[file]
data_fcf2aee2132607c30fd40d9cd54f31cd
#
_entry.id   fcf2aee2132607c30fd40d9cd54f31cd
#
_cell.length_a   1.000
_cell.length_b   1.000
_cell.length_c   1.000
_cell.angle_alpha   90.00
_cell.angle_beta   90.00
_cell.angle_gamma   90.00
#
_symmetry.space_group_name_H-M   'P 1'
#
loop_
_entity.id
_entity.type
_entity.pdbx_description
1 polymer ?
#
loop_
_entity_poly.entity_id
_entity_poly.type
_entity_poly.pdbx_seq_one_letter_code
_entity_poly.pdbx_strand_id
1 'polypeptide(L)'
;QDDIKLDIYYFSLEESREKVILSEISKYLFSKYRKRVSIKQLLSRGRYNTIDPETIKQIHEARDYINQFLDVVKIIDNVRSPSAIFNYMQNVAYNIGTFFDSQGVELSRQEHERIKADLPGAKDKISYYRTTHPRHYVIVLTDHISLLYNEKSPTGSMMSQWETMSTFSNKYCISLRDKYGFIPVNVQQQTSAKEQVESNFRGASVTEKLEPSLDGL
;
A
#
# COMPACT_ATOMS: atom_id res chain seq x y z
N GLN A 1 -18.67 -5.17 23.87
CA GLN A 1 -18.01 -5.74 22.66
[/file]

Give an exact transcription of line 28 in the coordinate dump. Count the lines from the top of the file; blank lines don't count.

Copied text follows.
A